I am very happy living in a retirement village, I made sure that we had our own title, which most don't give you, remember no title no buy. Make sure that you understand the body corporate rules, make sure that there is sufficient money in the accounts to meet current and future expenditure and you should be right Beware of body corporates where the majority of owners are non residents or investors as they are only interested in a return on money invested and not in the way that the complex is run. The body corporate fees are reduced, maintenance is neglected and the accounts are run down with nothing in reserve. The value of your asset then reduces and you could have trouble selling only because you didn't do your homework.
    Radish
    1st Dec 2016
    5:33pm
    The RAAF has not for profit retirement villages here in WA and from all accounts those who live in them are very happy. Long waiting lists to get in...so that tells you something surely.

    Their contract is apparently very transparent and straight forward.

    Sometimes it is not all about money; quality and enjoyment of life in your later years I believe is more important.

    Let's face it you die and it all stays behind; the SKI club is growing in membership every year and if your kids dont get as much ...so be it.
    Not a Bludger
    1st Dec 2016
    5:35pm
    Stop grizzling - as always, and as it should be, let the buyer beware.
    If it looks too good, it probably is.
    Don't ask me to pay for those who do not do their homework and make a poor decision, and neither should the State - particularly with my tax paid money.
    Not Senile Yet!
    1st Dec 2016
    8:19pm
    To not a bludger....the Don't ask me to pay thru my taxes.....is a Political copy from American Politicians!
    It's named Propaganda....to sell you the selfish idea....that it's ALL ABOUT ME!
    If you want American User pays system/society....which by the way is failing....then move there!
    This is Australia Mate! We can do better!
    But to do so....you have to compromise on some things....and caring about the Aged...is good place to Start!
    Who do you think paid for and probably built with labours.....ALL THE INFRASTRUCTURE ....like roads...rail...Governments Offices...BOTH STATE & FEDERAL????
    Not you....more than two thirds were built when you were still in Nappies!
    As for the Private Sector.....who's hard earned money helped make them successful by buying their products???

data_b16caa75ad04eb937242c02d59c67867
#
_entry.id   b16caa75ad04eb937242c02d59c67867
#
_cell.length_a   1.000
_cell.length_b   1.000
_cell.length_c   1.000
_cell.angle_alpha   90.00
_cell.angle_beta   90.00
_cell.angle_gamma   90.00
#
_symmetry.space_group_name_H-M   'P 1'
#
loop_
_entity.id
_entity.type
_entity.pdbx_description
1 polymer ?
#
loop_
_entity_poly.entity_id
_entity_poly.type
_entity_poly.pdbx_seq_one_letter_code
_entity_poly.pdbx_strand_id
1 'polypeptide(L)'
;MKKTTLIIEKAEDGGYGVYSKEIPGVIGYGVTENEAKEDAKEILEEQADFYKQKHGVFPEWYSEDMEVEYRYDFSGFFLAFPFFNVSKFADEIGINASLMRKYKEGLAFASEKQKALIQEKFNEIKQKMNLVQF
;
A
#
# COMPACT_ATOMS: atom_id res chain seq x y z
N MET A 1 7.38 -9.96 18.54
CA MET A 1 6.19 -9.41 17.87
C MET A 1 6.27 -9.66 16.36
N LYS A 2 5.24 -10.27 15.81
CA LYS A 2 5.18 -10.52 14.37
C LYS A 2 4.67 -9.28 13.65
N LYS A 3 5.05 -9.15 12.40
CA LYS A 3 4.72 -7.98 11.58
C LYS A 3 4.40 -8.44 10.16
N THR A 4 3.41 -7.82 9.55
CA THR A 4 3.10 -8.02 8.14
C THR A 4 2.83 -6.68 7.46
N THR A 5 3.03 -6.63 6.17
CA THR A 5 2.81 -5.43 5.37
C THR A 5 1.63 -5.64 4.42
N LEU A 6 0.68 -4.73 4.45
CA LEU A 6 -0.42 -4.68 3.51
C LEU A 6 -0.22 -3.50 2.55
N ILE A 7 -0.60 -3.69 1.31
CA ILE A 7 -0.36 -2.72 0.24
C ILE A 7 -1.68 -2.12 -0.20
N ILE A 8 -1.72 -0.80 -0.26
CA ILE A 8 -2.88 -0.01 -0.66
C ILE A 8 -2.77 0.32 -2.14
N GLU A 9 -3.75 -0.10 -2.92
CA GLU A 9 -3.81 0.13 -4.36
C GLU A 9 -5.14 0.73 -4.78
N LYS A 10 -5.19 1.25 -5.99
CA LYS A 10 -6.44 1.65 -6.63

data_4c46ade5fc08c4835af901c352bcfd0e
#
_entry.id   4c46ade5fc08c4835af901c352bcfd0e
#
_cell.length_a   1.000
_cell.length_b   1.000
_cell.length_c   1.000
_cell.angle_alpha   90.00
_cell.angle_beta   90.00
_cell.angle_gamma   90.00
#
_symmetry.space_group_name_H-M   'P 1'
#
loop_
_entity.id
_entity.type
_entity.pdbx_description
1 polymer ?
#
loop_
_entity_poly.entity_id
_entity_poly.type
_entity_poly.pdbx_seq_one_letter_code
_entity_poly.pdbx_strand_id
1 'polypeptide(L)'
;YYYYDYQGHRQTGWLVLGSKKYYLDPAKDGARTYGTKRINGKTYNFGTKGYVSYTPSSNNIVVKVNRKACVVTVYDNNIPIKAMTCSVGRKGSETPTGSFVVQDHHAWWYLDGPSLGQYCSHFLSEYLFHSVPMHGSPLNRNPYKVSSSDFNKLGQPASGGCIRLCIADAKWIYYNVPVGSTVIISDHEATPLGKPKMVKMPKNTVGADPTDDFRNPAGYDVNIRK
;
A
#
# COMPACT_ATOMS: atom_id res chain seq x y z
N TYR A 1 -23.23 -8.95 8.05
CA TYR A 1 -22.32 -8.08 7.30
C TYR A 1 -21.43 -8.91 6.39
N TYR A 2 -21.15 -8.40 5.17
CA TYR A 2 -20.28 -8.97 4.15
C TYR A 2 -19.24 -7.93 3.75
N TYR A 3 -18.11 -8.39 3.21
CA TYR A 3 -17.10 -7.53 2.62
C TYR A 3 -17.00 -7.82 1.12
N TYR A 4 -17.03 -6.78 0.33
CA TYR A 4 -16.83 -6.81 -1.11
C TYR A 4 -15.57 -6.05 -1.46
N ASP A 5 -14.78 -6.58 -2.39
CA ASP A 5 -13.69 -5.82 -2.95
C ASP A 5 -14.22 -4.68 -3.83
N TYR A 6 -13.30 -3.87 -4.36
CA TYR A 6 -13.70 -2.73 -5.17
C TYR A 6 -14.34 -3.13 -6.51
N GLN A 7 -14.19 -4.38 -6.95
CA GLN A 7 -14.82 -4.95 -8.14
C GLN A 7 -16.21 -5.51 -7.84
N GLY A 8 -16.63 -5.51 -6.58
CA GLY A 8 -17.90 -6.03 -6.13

The Aged Pensioners have earnt the right to be treated with respect & protected!
    They provided you & yours all the taxes that built the Infrastructures that You take for Granted....and Yes....it was not just for themseves.....I don't see any Toll Gates on them...nor do I see any restrictions to the Younger Generations.....on the basis that they didn't Pay For Them!
    Get your Brain working better....by feeding it wholesome facts and information....instead of the Pollies Propaganda!
    Put crap in....and only Crap can come back out....they say!
    Anonymous
    4th Dec 2016
    7:02pm
    not senile yet, it obvious hurts when confronted by the truth, if it looks too good, it's more likely then not it is, if you think all these developers, solicitors, banks etc, do this out of the good of their hearts you are sadly mistaken, their wallets come first, second and third!!! just read the comments of labor mick, old man and tarzan as an example of what is going on in the real world before going on a rant and tantrum about factors not even related to the item in this column.
    Tommo
    5th Dec 2016
    12:17pm
    This article is about " retirement " living, the inquiry also covers the " lifestyle " type living. Yes, you do have to go into a village with your eyes open, however, in moving to a lifestyle village, you are covered by consumer affairs as most lifestyle villages come under the guidelines of " caravan parks ". You can obtain the information from Consumer affairs Victoria. The publications are " Caravan parks - A guide for residents, owners and managers " and the publication " movable dwellings - a guide for residents, owners and managers. We reside in a village, and the safety, friendship and management are second to none - yes, it is different to living " outside " but to use the expression " eyes wide open " you cant go wrong. There is a huge difference between " retirement " village and relocatable " lifestyle " village - so do your home work, you will be pleasantly surprised at the difference. My wife and I would not have it any other way.